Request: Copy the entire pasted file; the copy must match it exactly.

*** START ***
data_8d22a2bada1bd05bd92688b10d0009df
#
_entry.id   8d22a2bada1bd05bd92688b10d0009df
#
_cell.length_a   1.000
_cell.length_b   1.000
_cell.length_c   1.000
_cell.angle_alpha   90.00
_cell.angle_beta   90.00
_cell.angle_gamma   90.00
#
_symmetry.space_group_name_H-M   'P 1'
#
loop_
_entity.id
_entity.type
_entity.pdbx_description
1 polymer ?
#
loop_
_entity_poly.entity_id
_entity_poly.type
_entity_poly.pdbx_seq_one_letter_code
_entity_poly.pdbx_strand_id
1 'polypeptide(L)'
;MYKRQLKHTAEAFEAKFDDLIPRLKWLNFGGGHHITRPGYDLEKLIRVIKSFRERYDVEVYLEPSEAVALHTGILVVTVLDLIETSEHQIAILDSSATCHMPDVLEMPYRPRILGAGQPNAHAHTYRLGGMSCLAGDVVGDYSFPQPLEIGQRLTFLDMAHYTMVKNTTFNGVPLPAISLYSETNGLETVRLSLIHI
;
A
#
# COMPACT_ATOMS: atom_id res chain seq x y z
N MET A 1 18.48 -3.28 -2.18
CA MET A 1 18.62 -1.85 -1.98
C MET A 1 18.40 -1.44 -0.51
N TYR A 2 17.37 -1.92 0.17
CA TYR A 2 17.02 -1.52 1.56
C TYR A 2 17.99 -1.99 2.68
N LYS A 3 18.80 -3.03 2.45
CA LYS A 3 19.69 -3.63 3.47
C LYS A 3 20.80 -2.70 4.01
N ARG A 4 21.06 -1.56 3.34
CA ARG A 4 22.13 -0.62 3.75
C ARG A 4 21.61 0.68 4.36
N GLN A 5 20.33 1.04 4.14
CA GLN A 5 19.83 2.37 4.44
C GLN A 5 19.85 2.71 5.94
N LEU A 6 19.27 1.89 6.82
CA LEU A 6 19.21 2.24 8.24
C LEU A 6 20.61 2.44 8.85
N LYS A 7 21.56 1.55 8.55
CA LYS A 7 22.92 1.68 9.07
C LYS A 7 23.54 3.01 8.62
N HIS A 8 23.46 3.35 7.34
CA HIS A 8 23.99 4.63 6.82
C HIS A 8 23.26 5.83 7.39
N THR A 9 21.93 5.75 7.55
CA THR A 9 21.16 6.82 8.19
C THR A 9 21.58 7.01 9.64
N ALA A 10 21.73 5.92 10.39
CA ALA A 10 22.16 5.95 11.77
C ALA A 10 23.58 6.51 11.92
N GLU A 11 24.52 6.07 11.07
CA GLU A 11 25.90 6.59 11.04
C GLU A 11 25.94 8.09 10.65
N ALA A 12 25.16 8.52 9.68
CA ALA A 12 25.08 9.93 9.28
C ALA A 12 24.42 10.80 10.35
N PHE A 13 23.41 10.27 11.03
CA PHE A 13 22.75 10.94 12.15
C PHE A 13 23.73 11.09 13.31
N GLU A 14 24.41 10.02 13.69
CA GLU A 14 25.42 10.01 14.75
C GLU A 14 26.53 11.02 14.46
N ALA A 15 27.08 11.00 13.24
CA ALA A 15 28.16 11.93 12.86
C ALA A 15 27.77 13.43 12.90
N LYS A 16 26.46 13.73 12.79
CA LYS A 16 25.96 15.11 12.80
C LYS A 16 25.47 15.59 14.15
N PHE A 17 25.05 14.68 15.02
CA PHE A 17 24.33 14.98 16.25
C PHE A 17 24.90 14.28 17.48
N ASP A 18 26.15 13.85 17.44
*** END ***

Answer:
data_8d22a2bada1bd05bd92688b10d0009df
#
_entry.id   8d22a2bada1bd05bd92688b10d0009df
#
_cell.length_a   1.000
_cell.length_b   1.000
_cell.length_c   1.000
_cell.angle_alpha   90.00
_cell.angle_beta   90.00
_cell.angle_gamma   90.00
#
_symmetry.space_group_name_H-M   'P 1'
#
loop_
_entity.id
_entity.type
_entity.pdbx_description
1 polymer ?
#
loop_
_entity_poly.entity_id
_entity_poly.type
_entity_poly.pdbx_seq_one_letter_code
_entity_poly.pdbx_strand_id
1 'polypeptide(L)'
;MYKRQLKHTAEAFEAKFDDLIPRLKWLNFGGGHHITRPGYDLEKLIRVIKSFRERYDVEVYLEPSEAVALHTGILVVTVLDLIETSEHQIAILDSSATCHMPDVLEMPYRPRILGAGQPNAHAHTYRLGGMSCLAGDVVGDYSFPQPLEIGQRLTFLDMAHYTMVKNTTFNGVPLPAISLYSETNGLETVRLSLIHI
;
A
#
# COMPACT_ATOMS: atom_id res chain seq x y z
N MET A 1 18.48 -3.28 -2.18
CA MET A 1 18.62 -1.85 -1.98
C MET A 1 18.40 -1.44 -0.51
N TYR A 2 17.37 -1.92 0.17
CA TYR A 2 17.02 -1.52 1.56
C TYR A 2 17.99 -1.99 2.68
N LYS A 3 18.80 -3.03 2.45
CA LYS A 3 19.69 -3.63 3.47
C LYS A 3 20.80 -2.70 4.01
N ARG A 4 21.06 -1.56 3.34
CA ARG A 4 22.13 -0.62 3.75
C ARG A 4 21.61 0.68 4.36
N GLN A 5 20.33 1.04 4.14
CA GLN A 5 19.83 2.37 4.44
C GLN A 5 19.85 2.71 5.94
N LEU A 6 19.27 1.89 6.82
CA LEU A 6 19.21 2.24 8.24
C LEU A 6 20.61 2.44 8.85
N LYS A 7 21.56 1.55 8.55
CA LYS A 7 22.92 1.68 9.07
C LYS A 7 23.54 3.01 8.62
N HIS A 8 23.46 3.35 7.34
CA HIS A 8 23.99 4.63 6.82
C HIS A 8 23.26 5.83 7.39
N THR A 9 21.93 5.75 7.55
CA THR A 9 21.16 6.82 8.19
C THR A 9 21.58 7.01 9.64
N ALA A 10 21.73 5.92 10.39
CA ALA A 10 22.16 5.95 11.77
C ALA A 10 23.58 6.51 11.92
N GLU A 11 24.52 6.07 11.07
CA GLU A 11 25.90 6.59 11.04
C GLU A 11 25.94 8.09 10.65
N ALA A 12 25.16 8.52 9.68
CA ALA A 12 25.08 9.93 9.28
C ALA A 12 24.42 10.80 10.35
N PHE A 13 23.41 10.27 11.03
CA PHE A 13 22.75 10.94 12.15
C PHE A 13 23.73 11.09 13.31
N GLU A 14 24.41 10.02 13.69
CA GLU A 14 25.42 10.01 14.75
C GLU A 14 26.53 11.02 14.46
N ALA A 15 27.08 11.00 13.24
CA ALA A 15 28.16 11.93 12.86
C ALA A 15 27.77 13.43 12.90
N LYS A 16 26.46 13.73 12.79
CA LYS A 16 25.96 15.11 12.80
C LYS A 16 25.47 15.59 14.15
N PHE A 17 25.05 14.68 15.02
CA PHE A 17 24.33 14.98 16.25
C PHE A 17 24.90 14.28 17.48
N ASP A 18 26.15 13.85 17.44